Content of Character

When Martin Luther King said, “I look to a day when people will not be judged by the color of their skin, but by the content of their character” (in his I have a dream speech), he was, of course, referring specifically to racial disparities. Unfortunately, racial disparities haven’t disappeared, and perhaps even more unfortunately, our culture has added a variety of other disparities by which we judge people. Like skin color, they are all superficial in nature and say nothing about the content of their character.

The first thing that occurs to me is the bias many hold . . . → Read More: Content of Character

What Did You Get for Christmas?

On a cold and frosty late-December morning, when I lived in a previous neighborhood, I was out walking my dog. It was so long ago that in the years between then and now, not only has that dog died of old age, but my next two dogs have also died of old age. Even so, on that late-December morning I said something that still haunts me. A boy who lived in a nearby house, ran up to me holding up a new pair of gloves, saying excitedly, “See what I got! New gloves!” My reply: “They are really neat. Did . . . → Read More: What Did You Get for Christmas?

Rush to Judgment

If nothing else, the 2012 election cycle in the States is providing numerous examples of communication with unintended consequences. For those paying attention, it has been instructive. As Yogi Berra famously said, “You can observe a lot by just watching.” One of the most interesting observations has undoubtedly been the reaction to radio host Rush Limbaugh’s comment that a young woman, Sandra Fluke a “slut” for advocating health insure coverage for birth control. The whole story is even stranger than that part.

For an overview of men’s most recent efforts to control women’s sexuality in the States, see On . . . → Read More: Rush to Judgment

Rules

Those of us in the States (and perhaps the rest of the English-speaking world) currently have a wonderful opportunity to observe one of the lesser-known NLP Metaprograms at work: The Rules Metaprogram.

Most behavior is “rule governed” in one way or another, so where and how rules apply is important in social interactions. The First Rule is perhaps to whom does a rule apply. Here’s one possibility:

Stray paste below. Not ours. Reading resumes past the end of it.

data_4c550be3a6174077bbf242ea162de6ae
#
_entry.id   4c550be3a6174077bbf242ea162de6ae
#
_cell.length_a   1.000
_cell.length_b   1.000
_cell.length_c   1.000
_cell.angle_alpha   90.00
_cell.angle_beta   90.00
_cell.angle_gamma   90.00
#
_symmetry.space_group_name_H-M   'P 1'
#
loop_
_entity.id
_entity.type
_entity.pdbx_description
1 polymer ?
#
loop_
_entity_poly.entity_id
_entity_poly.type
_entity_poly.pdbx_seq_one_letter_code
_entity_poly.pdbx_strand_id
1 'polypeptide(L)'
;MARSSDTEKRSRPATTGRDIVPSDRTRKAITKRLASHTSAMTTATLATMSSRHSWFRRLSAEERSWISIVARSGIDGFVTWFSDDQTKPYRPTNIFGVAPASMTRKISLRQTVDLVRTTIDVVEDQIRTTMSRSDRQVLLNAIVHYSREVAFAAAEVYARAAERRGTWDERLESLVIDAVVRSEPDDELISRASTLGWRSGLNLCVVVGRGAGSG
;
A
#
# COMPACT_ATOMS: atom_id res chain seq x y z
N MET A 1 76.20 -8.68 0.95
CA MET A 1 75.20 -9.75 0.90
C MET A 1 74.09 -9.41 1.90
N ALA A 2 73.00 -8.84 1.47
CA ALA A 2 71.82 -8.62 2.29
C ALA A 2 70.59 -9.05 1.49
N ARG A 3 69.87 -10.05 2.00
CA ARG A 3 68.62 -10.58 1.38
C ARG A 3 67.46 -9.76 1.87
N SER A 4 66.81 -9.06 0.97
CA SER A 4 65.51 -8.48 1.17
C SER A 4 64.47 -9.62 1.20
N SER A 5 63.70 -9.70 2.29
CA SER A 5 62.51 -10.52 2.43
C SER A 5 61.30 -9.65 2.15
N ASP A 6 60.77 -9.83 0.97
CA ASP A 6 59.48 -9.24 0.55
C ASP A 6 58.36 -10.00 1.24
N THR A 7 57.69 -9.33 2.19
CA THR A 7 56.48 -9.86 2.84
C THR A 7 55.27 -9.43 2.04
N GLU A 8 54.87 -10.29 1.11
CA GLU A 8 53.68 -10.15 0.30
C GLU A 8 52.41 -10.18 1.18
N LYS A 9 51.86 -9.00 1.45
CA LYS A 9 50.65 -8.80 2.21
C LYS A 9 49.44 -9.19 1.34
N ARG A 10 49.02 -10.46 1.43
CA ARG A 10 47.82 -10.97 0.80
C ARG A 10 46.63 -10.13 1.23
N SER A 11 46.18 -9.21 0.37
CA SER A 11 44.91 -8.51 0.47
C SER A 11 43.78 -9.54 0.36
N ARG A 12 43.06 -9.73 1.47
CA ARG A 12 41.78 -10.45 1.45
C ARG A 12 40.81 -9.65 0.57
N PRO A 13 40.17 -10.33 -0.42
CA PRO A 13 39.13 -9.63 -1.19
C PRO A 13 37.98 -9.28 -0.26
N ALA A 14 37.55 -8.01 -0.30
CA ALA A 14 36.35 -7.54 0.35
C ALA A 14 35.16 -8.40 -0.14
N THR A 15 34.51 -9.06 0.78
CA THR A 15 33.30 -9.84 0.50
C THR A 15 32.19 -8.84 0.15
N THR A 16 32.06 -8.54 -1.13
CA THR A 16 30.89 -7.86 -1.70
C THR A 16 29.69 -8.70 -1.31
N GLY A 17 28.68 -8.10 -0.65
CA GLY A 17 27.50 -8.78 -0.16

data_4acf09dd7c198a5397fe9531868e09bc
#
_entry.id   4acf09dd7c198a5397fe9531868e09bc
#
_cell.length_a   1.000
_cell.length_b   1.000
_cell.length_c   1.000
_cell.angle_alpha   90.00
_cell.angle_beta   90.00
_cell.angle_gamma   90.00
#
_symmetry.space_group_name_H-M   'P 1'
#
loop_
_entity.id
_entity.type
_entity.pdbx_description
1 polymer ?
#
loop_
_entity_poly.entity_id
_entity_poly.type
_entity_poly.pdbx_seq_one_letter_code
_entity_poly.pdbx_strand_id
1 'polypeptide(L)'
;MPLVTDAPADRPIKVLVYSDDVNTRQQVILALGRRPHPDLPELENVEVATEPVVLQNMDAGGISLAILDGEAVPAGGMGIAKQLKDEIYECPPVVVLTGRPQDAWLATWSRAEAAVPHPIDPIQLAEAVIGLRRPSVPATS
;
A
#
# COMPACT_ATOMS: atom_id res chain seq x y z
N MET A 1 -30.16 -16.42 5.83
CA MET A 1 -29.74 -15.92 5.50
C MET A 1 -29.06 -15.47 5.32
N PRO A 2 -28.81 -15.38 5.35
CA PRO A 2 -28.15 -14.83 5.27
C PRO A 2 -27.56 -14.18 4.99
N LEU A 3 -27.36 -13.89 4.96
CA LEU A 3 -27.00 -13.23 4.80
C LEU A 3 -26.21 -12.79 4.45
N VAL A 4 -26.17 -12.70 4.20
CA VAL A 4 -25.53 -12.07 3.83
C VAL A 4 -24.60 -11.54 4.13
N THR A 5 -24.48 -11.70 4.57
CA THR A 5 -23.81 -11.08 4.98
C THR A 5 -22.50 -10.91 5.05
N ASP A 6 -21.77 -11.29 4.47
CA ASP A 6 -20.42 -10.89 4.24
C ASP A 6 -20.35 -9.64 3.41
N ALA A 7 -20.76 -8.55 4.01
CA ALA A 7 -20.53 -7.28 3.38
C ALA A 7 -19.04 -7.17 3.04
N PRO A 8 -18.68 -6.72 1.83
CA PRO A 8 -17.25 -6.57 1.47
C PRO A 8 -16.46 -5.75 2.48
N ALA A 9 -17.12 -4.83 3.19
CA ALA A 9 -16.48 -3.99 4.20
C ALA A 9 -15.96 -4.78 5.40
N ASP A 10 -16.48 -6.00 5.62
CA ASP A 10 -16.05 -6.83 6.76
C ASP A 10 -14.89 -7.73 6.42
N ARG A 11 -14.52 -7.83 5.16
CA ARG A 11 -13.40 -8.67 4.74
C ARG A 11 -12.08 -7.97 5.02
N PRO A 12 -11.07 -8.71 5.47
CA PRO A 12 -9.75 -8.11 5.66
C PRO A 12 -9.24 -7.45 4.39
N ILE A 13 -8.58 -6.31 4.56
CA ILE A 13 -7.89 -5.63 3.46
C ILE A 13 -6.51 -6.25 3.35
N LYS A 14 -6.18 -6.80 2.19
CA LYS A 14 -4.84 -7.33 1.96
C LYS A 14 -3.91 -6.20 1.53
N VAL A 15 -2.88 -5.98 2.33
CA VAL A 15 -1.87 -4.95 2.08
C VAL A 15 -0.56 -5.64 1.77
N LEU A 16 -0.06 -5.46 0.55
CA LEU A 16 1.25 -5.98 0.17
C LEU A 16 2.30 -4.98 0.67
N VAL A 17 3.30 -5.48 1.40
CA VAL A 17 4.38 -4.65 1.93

My rules for me. Your rules for you. Everyone chooses his or her own rules.

This won’t work well in a variety of social situations. Imagine driving in a big city . . . → Read More: Rules

Framing—Again

In a recent article in the Huffington Post, George Lakoff (author or co-author of numerous books and articles on metaphors and other aspects of language usage), said the following about framing:

Framing is much more than mere language or messaging. A frame is a conceptual structure used to think with. Frames come in hierarchies. At the top of the hierarchies are moral frames. All politics is moral. Politicians support policies because they are right, not wrong. The problem is that there is more than one conception of what is moral. Moreover, voters tend to vote their morality,  since it is what defines . . . → Read More: Framing—Again

Framing and Reframing

Those of you who have studied NLP or persuasive communication are familiar with the concept of perceptual frames. The metaphor is fairly obvious: a window frame, for example, limits what we see on the other side of the window; a photographer can choose what is included in the frame of a photo by trimming the image so that it focuses on, say, one person instead of a group. The concept has been adopted by psychology for the purpose of understanding the context that determines how something is interpreted.

All communication (all? Yes, all…) occurs within a contextual frame. In . . . → Read More: Framing and Reframing